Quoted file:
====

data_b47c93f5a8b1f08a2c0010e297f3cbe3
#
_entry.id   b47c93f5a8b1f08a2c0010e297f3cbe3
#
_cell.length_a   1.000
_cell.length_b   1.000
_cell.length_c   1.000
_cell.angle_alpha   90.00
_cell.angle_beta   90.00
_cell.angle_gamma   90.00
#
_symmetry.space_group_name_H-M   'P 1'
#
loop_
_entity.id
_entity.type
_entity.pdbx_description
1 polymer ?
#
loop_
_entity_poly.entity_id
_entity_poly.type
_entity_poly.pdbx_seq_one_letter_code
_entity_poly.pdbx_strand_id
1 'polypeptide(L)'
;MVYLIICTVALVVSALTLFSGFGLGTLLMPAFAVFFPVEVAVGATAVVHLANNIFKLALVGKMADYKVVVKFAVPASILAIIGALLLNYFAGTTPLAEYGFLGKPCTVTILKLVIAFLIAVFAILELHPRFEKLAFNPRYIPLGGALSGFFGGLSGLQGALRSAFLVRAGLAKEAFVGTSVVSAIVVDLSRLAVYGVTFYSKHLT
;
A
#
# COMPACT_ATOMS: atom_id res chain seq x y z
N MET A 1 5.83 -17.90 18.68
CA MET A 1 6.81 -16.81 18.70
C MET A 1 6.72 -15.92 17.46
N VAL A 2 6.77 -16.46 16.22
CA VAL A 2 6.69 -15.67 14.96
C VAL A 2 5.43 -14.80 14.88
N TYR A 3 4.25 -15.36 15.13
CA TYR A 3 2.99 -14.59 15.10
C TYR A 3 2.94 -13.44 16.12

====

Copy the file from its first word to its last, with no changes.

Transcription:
data_b47c93f5a8b1f08a2c0010e297f3cbe3
#
_entry.id   b47c93f5a8b1f08a2c0010e297f3cbe3
#
_cell.length_a   1.000
_cell.length_b   1.000
_cell.length_c   1.000
_cell.angle_alpha   90.00
_cell.angle_beta   90.00
_cell.angle_gamma   90.00
#
_symmetry.space_group_name_H-M   'P 1'
#
loop_
_entity.id
_entity.type
_entity.pdbx_description
1 polymer ?
#
loop_
_entity_poly.entity_id
_entity_poly.type
_entity_poly.pdbx_seq_one_letter_code
_entity_poly.pdbx_strand_id
1 'polypeptide(L)'
;MVYLIICTVALVVSALTLFSGFGLGTLLMPAFAVFFPVEVAVGATAVVHLANNIFKLALVGKMADYKVVVKFAVPASILAIIGALLLNYFAGTTPLAEYGFLGKPCTVTILKLVIAFLIAVFAILELHPRFEKLAFNPRYIPLGGALSGFFGGLSGLQGALRSAFLVRAGLAKEAFVGTSVVSAIVVDLSRLAVYGVTFYSKHLT
;
A
#
# COMPACT_ATOMS: atom_id res chain seq x y z
N MET A 1 5.83 -17.90 18.68
CA MET A 1 6.81 -16.81 18.70
C MET A 1 6.72 -15.92 17.46
N VAL A 2 6.77 -16.46 16.22
CA VAL A 2 6.69 -15.67 14.96
C VAL A 2 5.43 -14.80 14.88
N TYR A 3 4.25 -15.36 15.13
CA TYR A 3 2.99 -14.59 15.10
C TYR A 3 2.94 -13.44 16.12